Today we commemorate St Ethelfleda, abbess of Romsey. Miss Dunbar lets us down on this one, surprisingly, and mentions online (by any spelling) are very patchy. There seems to be some confusion (at least on my part) about which Elfleda is which – daghter of Ethelwold or of King Edward the Elder. Oh well. The Rev. Baring-Gould comes through with an, at times, surprisingly humorous story:
Rumsey Abbey anciently possessed the bodies of two saintly abbesses, who were regarded as the patrons of the monastery; these were Merwinna and Elfleda. Of these the latter was the more famous. She was the daughter of Ethelwold, a noble, a friend of King Edgar and Oricgiva, who was closely related to his queen, Elfreda, daughter of Earl Ordgar of Devon.
By his wife Ethelwold had many children; the youngest and fairest was Elfleda, or Ethelfleda. He died shortly after her birth, and his widow married again. She neglected Elfleda, and King Edgar, pitying the child, sent her to Rumsey, to the care of the Abbess Merwinna, to be educated. She was consecrated by Bishop Ethelwold of Winchester. Her biographer tells some wonderful tales of the virgin. One night, when she had to read the lesson at mattins, having received the benediction of the abbess, she went to the lectern, carrying her candle. But it was extinguished by the wind. Then she held up her hand, and light streamed from it so that she was able to read by it.
One day the mistress of the girls went out into the willow ground to cut some switches for whipping the poor children. Before coming in she hid the rods in the folds of her dress. Elfleda ran to her as she entered, threw herself at her feet, and cried with tears, ” O, mistress, do not whip us: we will sing the psalms as well as possible, as many and as long as you like, without a whipping.” The mistress said, with surprise, ” Rise, my daughter ; how do you know that I was going to whip you?” ” Because,” said Elfleda, ” I saw you cutting the switches, and I know you have them hidden about you somewhere now.”
This is related as miraculous, for how, without a miracle, could Elfleda have known that she was going to be whipped, or have seen the mistress getting the instrument of chastisement? It did not occur to the biographer that the previous conduct of Elfleda in the matter of psalm-singing may have raised lively suspicions in her mind as to the purpose of the mistress precipitately leaving her pupils, nor did it probably enter the historian’s head that with such an unpleasant suspicion hovering about her, Elfleda may have clambered up into the school-room window to watch whether her suspicion was being verified.
Elfleda was wont, somewhat later, to go at night from her bed, and stand in a pond whilst singing psalms. She was summoned to Court, and slept in the queen’s bedroom. There was a fountain outside, and at night Elfleda would go forth, in the lightest possible attire, by the door when not locked, and through the window when it was, and jump into the spring. The queen became aware of these nocturnal excursions, and did not think well of them. Indeed, her suspicions were that Elfleda was paying visits most objectionable in any girl, especially in a nun. So one night she followed her — not out of the window, we presume; that would hardly have been dignified in a queen—and when she saw Elfleda singing psalms in a pond, she went into a fit of hysterics, which collected at once a crowd of male and female servants on the spot. The situation was not agreeable to Elfleda.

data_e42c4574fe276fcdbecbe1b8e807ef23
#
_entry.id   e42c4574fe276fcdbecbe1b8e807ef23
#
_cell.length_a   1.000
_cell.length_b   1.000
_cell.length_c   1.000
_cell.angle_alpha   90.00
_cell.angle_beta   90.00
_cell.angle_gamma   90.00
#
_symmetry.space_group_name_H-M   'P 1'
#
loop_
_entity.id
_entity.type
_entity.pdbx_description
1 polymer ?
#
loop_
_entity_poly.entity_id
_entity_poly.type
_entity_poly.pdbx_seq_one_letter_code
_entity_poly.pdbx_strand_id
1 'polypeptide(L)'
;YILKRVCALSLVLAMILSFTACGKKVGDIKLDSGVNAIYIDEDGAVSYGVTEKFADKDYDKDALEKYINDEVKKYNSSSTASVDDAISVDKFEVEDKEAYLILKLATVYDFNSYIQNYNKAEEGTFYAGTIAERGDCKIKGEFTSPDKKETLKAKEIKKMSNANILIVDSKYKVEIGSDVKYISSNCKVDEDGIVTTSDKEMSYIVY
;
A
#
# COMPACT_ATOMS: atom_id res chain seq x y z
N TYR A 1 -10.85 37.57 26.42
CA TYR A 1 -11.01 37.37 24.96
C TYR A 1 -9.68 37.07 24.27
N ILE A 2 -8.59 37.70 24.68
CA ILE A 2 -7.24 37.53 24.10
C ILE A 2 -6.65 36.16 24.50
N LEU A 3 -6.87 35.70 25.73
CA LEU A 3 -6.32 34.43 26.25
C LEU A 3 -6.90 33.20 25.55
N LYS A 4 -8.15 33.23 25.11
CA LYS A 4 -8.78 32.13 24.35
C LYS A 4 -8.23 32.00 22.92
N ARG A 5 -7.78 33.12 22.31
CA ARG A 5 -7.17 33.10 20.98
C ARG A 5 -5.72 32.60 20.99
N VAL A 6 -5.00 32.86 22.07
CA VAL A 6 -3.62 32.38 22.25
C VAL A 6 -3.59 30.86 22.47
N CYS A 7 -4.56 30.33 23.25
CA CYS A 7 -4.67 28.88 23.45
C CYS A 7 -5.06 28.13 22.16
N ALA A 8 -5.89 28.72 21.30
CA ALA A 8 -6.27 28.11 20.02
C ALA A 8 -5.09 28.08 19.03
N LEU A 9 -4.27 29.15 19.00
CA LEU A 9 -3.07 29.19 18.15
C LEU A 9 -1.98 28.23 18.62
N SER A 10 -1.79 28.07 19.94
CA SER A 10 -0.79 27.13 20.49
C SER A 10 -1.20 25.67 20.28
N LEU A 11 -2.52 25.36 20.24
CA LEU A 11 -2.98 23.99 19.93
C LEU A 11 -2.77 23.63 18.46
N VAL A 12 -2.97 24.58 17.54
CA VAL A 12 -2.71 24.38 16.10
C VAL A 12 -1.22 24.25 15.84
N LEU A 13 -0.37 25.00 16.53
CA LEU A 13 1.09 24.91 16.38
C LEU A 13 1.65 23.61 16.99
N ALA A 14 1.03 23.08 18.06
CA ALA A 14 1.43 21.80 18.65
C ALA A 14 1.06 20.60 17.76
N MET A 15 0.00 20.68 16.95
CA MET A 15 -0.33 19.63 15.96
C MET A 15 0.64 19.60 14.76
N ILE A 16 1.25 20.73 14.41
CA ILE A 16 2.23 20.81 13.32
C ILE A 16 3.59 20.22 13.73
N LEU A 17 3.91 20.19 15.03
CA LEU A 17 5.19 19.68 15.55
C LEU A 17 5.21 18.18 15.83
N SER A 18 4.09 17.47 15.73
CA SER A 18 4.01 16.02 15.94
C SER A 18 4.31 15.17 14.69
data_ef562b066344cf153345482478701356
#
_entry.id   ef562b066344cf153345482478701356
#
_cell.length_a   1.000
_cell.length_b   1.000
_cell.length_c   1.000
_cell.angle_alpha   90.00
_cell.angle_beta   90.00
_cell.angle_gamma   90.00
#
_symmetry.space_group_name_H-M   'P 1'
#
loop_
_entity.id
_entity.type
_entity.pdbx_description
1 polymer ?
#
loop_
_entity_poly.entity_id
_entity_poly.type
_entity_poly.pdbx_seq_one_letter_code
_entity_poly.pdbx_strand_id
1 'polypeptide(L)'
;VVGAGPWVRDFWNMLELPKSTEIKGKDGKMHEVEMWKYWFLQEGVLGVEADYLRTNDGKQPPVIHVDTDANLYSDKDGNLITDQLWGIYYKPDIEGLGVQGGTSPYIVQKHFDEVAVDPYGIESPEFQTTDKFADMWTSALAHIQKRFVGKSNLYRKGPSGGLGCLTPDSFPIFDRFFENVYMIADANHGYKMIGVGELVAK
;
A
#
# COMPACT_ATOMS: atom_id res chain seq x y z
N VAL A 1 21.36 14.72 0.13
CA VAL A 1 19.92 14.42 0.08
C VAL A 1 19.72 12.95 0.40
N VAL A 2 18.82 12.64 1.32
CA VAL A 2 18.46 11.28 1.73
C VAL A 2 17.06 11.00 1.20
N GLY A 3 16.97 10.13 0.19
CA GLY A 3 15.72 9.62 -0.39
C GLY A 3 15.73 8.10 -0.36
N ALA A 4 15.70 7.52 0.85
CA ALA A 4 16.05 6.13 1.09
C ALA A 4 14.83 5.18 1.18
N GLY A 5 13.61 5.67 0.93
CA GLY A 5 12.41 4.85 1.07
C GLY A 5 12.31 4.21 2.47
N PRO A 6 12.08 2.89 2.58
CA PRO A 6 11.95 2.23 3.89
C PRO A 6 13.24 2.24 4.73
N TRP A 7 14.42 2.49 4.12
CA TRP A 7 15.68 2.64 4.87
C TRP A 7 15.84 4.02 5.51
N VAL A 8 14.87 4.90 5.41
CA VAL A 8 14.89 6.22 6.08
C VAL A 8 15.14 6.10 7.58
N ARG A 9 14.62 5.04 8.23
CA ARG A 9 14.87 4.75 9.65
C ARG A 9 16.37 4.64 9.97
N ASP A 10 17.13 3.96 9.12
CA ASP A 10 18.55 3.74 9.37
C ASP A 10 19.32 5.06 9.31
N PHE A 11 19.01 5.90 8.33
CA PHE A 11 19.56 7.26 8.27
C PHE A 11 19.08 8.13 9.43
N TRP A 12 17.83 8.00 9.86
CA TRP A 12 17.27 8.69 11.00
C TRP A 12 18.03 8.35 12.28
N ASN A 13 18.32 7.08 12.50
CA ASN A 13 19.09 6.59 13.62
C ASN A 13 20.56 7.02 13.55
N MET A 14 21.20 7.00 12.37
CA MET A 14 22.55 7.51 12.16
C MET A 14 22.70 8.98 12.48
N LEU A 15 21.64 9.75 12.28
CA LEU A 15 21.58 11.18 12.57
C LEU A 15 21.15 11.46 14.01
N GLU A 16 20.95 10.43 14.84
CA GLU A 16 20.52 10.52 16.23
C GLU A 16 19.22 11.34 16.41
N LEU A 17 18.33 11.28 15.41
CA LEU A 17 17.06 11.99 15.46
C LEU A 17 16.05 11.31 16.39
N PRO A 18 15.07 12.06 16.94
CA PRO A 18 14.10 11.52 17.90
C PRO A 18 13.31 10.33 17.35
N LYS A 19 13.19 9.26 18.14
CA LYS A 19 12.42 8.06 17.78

S. Merwinna died in 993, and was succeeded by Elwina, who, however, remained abbess only three years ; after her dath, in 996, Elfleda was summoned to assume the dignity and authority of abbess. She exhibited in that capacity great charity towards the poor—a charity almost excessive, as she spent rather more than the abbey could afford. She died at an advanced age, probably about the year 1030.
- Of Romsey Abbey [a very beautiful Norman abbey, well worth a visit or at least a look on flickr] the Victoria County History has this to say: ‘The statements with regard to the early foundation of Romsey are confusing and conflicting, but it would seem probable that Edward the Elder founded this house about the year 907, and that his daughter St. Elfleda became abbess and was buried there. In 967 Edgar, grandson of Edward the Elder, reconstituted the abbey, dedicating it to the honour of St. Mary and St. Elfleda, and placed there nuns under the Benedictine rule over whom he appointed Merwenna as abbess. (fn. 17) In this reconstitution Bishop Ethelwold (96384) took a considerable part.’ From: ‘Houses of Benedictine nuns: Abbey of Romsey’, A History of the County of Hampshire: Volume 2 (1973), pp. 126-132. URL: http://www.british-history.ac.uk/report.aspx?compid=38097 Date accessed: 05 November 2009.’
- Romsey Abbey
- an interesting article from the Romsey Daily Echo about local celebrations of the saint’s feast
Collect for St Ethelflaeda from Romsey Abbey
Almighty God, by whose grace the Abbess Ethelflaeda, kindled with the fire of your love, became a burning and a shining light in the Church: inflame us with the same spirit of discipline and love, that we may ever walk before you as children of light: through Jesus Christ our Lord. Amen.